One such employer has contacted DNS to say she is being investigated by HMRC because of a complaint from a PA about back-pay dating back three years, although she has not yet provided any further details.

Sue Bott, deputy chief executive of Disability Rights UK (DR UK), said she had heard from two other disabled people who employ PAs and have been under investigation by HMRC.

She was contacted after raising concerns through the DR UK website that PA employers could be caught by the tribunal ruling.

She said the tribunal appeal ruling could have “far-reaching consequences” if it was confirmed by the court of appeal.

Bott said: “You can imagine the difficulty it will cause individual employers.

“I do think it’s right that PAs are paid the national minimum wage for each hour.

“In principle, I do think that’s right, but obviously I am concerned given the lack of resources in health and social care and how difficult it would be for individual employers to respond to a retrospective demand.”

She believes the problem of PA employers not paying the minimum wage for sleep-in hours was “pretty common”.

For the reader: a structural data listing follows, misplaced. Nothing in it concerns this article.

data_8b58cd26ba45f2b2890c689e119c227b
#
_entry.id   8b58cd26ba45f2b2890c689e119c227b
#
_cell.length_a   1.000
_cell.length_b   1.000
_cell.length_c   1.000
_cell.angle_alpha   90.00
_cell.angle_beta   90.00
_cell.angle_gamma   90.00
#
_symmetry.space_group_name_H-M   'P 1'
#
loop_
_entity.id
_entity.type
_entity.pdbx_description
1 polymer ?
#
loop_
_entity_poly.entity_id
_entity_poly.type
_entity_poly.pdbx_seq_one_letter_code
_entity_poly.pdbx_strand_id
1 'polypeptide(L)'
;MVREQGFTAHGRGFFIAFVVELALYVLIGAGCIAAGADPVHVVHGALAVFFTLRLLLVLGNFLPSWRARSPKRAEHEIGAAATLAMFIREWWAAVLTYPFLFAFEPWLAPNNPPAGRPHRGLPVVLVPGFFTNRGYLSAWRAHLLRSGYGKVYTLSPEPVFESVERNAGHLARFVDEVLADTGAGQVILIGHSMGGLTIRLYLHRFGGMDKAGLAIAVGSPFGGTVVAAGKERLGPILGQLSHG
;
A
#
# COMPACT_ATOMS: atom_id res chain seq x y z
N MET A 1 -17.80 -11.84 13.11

She said: “People just don’t receive enough money in their personal budgets to be able to pay national minimum wage for every overnight hour.”

A government spokesman said today: “HMRC enforces the National Minimum Wage and National Living Wage in line with the policy and guidance set out by the Department for Business, Energy and Industrial Strategy.

“The government is aware that people who have used their direct payments to fund sleep-in shifts could be personally liable for back-pay.

“These people are themselves extremely vulnerable, and the government is committed to doing all it can to prevent those individuals from suffering financial difficulties as a result of this issue.